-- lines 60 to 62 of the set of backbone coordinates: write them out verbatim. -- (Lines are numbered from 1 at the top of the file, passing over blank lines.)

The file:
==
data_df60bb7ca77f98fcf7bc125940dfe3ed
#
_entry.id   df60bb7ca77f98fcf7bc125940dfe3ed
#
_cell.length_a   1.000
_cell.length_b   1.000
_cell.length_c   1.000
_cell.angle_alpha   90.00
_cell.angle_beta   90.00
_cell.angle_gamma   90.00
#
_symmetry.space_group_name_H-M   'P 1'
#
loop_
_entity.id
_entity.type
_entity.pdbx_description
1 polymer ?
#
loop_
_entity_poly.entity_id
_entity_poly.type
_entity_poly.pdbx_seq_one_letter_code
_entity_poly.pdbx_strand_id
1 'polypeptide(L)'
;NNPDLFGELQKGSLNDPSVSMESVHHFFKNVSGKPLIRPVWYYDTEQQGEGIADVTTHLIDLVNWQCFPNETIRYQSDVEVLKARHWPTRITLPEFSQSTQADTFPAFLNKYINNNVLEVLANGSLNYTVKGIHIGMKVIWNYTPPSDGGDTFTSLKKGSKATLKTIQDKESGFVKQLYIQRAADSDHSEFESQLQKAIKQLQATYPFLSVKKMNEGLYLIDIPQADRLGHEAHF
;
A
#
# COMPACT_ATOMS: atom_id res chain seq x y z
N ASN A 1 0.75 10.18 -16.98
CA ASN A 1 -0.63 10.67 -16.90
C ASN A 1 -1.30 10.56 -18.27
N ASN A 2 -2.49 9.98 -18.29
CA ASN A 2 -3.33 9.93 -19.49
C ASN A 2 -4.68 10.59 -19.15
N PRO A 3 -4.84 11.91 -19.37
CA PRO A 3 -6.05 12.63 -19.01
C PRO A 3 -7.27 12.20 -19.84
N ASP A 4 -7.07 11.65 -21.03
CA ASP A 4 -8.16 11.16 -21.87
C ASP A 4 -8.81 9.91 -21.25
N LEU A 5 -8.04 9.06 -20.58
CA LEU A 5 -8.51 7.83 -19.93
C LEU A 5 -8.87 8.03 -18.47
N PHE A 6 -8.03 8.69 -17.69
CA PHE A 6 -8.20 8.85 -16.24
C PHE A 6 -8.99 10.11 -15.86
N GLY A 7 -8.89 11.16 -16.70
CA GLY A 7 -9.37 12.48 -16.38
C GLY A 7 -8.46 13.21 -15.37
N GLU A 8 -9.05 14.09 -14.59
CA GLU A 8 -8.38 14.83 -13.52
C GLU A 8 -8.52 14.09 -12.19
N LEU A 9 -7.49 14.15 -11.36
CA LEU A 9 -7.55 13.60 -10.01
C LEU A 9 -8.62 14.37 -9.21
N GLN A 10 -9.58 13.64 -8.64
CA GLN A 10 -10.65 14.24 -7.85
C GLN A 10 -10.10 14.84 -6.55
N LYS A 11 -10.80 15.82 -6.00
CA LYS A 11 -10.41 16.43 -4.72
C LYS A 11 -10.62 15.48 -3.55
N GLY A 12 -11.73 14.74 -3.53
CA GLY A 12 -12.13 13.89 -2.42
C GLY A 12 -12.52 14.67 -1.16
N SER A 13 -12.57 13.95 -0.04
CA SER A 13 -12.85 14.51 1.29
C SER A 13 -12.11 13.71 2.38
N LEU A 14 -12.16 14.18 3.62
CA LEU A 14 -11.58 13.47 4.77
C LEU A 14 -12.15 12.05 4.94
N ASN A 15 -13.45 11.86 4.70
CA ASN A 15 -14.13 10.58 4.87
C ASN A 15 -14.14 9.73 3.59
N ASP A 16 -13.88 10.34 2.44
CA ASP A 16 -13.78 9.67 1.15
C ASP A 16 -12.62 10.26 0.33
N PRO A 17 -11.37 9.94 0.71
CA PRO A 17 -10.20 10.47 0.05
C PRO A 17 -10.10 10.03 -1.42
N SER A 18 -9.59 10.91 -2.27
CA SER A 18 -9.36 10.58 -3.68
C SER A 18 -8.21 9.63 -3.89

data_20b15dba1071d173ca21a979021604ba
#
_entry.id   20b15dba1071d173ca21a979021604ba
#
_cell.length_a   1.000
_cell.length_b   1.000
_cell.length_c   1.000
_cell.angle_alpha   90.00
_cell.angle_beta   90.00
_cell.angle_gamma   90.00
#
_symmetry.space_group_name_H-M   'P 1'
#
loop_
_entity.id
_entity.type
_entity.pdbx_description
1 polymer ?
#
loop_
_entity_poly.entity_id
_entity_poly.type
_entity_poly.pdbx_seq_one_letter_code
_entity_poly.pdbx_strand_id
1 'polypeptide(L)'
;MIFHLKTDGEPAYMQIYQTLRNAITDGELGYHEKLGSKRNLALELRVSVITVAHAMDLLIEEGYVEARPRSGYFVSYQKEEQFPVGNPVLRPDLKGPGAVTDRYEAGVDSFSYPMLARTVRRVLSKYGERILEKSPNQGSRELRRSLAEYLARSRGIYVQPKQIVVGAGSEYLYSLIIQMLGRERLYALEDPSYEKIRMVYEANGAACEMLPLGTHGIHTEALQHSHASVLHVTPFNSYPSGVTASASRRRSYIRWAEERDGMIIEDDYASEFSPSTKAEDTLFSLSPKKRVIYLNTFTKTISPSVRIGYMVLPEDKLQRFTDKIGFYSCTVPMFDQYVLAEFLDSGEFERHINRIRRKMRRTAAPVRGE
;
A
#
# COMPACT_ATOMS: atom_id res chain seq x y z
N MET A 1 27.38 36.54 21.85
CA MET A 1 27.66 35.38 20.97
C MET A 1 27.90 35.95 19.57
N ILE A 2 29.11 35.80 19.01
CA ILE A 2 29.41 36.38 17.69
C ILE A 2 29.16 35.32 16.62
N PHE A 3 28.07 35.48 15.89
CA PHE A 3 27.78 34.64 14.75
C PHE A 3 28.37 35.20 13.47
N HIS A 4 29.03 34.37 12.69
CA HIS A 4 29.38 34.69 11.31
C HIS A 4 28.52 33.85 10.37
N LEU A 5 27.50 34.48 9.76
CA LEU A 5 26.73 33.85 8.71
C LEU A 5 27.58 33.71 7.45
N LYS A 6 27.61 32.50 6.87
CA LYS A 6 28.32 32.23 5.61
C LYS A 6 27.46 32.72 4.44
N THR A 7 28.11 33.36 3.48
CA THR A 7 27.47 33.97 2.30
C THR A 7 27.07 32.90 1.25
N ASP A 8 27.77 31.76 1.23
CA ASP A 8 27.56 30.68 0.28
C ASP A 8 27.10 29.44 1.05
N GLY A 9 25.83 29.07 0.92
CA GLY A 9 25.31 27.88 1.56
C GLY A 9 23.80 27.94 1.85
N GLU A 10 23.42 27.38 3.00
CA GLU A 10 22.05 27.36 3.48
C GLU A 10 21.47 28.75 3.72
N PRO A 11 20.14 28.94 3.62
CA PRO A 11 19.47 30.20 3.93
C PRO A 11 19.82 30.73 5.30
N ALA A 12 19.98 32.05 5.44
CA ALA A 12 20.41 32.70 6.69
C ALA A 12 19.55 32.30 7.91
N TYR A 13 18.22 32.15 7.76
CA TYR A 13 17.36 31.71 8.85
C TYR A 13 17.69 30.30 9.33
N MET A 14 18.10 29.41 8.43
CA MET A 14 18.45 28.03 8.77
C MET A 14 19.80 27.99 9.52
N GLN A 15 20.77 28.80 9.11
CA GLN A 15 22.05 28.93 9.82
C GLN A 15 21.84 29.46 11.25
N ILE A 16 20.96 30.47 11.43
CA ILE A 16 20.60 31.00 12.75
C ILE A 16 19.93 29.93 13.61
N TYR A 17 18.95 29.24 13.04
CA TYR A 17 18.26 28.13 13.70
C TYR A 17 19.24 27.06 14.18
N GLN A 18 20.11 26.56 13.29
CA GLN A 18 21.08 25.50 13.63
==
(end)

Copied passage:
C GLN A 10 -10.10 14.84 -6.55
N LYS A 11 -10.80 15.82 -6.00
CA LYS A 11 -10.41 16.43 -4.72